What is the Charismatic movement?
The Evangelical Dictionary of Theology defines the Charismatic Movement as “a movement within historic churches.”[6] Commenting on the worldwide Charismatic movement the Oxford dictionary makes a valid point that this movement is not an institution. It has no formal gathering of official delegates as the Pentecostal Churches do. It has no general secretary or representative council. It is a popular culture more than a structural movement.”[7] Charismatics seldom prescribe to a set creed or a common pragmatism concerning the movement of the Spirit of God. Some Churches are focused on dynamic worship, others a specific gift or tongues, and some even the account for frequent healing. Some Churches include all of these, but it is important to note that the Charismatic movement is evident within some Churches and not a Church constituted in itself!
Few things to note about the charismatic Church:
1) It is not a monolithic movement.
This might come as a shock to some readers, but the Charismatic Church is not a uniform group or constituency. Varied in many senses and emphasizing specific points, the Charismatic movement is not characterised by an identical aim, result, and practice. Even though critical Reformed Scholar Gary Gilley writes;
“What was once known as the Pentecostal movement has now splintered into numerous diverse, yet overlapping movements: Pentecostal, Charismatic, Vineyard, Word-Faith, and Holy Laughter.”[8]
Even though some groups are clearly deviant and not deemed orthodox, we do find a plethora of individual groups that are labelled as Charismatic but recognize that the “Charisma” is not a denomination but a declared impartation.
2) The Charismatic Church is growing at a rapid pace.
Christianity is growing in Africa, and the Charismatic movement with it![9] One News outlet describes the growth as follow:
“Half of Africa’s population is Christian, with a growing number migrating to churches on the fringe. The group with the most explosive growth within the Christian faith, is the Pentecostal movement. By 2008, membership had reached 12.5 million in South Africa. Pentecostal churches now command an estimated following of between 250 and 500 million worldwide, and are reshaping Christianity in the 21st Century. Their mass appeal has been attributed to the prosperity gospel. The message – poverty is a curse that faith can break and financial blessing is the will of God.”[10]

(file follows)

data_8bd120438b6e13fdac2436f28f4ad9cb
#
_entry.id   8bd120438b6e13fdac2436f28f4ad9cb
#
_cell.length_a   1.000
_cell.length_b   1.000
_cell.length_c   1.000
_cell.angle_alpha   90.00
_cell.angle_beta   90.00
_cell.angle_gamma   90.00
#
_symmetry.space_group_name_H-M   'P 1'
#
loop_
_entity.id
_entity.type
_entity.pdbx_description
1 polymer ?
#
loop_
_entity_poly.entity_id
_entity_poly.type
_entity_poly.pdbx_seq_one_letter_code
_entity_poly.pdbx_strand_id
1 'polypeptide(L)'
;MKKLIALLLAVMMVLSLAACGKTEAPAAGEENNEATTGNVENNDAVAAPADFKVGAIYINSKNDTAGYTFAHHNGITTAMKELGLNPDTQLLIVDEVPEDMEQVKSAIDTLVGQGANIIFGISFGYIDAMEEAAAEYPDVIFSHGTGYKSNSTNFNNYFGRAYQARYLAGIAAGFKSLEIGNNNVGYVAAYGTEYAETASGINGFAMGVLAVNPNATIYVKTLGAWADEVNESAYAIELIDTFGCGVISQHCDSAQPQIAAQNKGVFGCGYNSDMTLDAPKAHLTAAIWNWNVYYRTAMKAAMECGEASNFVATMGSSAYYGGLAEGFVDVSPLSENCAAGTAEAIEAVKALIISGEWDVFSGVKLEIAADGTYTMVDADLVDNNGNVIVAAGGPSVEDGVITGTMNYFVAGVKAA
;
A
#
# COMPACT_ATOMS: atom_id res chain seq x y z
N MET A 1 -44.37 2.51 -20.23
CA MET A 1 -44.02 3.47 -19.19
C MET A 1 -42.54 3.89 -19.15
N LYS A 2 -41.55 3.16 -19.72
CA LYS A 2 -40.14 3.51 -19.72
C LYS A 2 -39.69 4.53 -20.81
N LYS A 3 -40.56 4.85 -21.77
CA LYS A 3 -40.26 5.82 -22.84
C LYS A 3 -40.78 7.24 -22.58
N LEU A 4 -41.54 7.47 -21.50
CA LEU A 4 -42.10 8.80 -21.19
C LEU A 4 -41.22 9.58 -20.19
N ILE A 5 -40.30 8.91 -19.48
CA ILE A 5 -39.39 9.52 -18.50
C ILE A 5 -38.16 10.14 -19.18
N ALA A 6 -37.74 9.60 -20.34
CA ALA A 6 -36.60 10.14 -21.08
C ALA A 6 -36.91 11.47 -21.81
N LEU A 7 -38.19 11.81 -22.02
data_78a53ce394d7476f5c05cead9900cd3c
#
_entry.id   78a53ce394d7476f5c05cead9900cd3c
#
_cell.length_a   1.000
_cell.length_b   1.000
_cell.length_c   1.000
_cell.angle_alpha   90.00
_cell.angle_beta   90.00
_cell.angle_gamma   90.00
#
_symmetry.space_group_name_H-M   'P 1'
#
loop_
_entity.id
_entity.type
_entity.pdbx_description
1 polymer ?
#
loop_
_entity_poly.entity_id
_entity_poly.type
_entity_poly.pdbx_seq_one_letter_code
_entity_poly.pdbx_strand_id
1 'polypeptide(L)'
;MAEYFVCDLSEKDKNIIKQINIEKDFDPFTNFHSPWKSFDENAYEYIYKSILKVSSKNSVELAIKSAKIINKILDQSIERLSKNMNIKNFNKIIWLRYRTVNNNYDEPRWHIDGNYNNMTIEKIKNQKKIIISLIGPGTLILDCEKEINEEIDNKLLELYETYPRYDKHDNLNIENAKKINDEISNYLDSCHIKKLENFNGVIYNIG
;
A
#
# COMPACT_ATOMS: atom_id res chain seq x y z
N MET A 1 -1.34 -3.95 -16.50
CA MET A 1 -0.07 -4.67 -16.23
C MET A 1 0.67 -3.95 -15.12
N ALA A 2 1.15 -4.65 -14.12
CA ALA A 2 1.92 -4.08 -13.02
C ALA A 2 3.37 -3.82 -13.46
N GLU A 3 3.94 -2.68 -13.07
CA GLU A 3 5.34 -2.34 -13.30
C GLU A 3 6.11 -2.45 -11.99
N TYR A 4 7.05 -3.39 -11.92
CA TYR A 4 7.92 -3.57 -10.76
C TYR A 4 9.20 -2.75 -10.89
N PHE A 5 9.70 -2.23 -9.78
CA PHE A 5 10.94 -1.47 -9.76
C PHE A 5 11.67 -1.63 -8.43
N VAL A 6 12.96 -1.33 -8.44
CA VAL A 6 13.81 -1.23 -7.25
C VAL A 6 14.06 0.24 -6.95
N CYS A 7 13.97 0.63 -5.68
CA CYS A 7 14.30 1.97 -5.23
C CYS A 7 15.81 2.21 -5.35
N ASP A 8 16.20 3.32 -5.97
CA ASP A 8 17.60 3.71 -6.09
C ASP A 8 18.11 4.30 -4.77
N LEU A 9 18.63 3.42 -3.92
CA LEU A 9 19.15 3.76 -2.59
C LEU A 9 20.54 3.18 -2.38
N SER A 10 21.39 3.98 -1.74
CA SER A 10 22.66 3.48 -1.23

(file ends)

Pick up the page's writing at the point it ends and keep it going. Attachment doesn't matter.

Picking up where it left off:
With the rise of Islam and Christianity in Africa, we know that the future allure to both these faiths can be ascribed to the high pragmatic value of both of these. The Challenge of Christians in Africa is to sustain, challenge and produce a Biblical based, Christ-centered faith that is not adhered to as a result of superficial expectations. Even though this is not the scope of this article to give some remedies to this ailing need it is worth noticing that people, even in a Charismatic framework still affirm the foundations of the faith, and usually sincerely start with a clear confession of the person and work of Jesus Christ! If we offer any critique of this movement it should be done directly from this premise to edify and help in building Christ’s true Church. J.D. Douglas writes;
“Several considerations counter such an assessment of charismatic behaviour. First, the motive is Christ-or Jesus- centered. Charismatic Worship is directed to the Trinity, not to God alone. Focus[ed] on the glory of God makes the praise central to worship. The fatherhood of God justifies much of the concentration on human welfare in the exercise of gifts such as healing. The roles of Jesus as Savior, Lord, baptiser in the Spirit, and coming King dominate the renewal evangelism, the heightened enthusiasm for and obedience to the biblical teaching of Jesus, the insistence that communication with Jesus is the object of baptism in the Spirit, and the world-denying expectation of the alternative Christian society with its stress on personal holiness and authoritarian community discipline.”[11]
3) Not all Charismatics embrace excesses, error, and they welcome criticism.
 In a recent video, one of the world’s leading Charismatic evangelists, Benny Hinn, confessed certain excesses.[12] I welcome the self-scrutiny of evangelical leaders that are seemingly without reproach. The wonderful opportunity that we have here in Africa is to produce leaders that are never above any form of accountability. We should name heresy and expose that which is false, but we should also instruct those who stray or wander in love and respect. For those schooled in Apologetics and even Systematic Theology, your skill should not be used to vilify or state outlandish attacks towards an individual. Seek to correct! But not at the expense of the individual relationship and seek to love those with whom you might disagree. The Apostle Peter writes;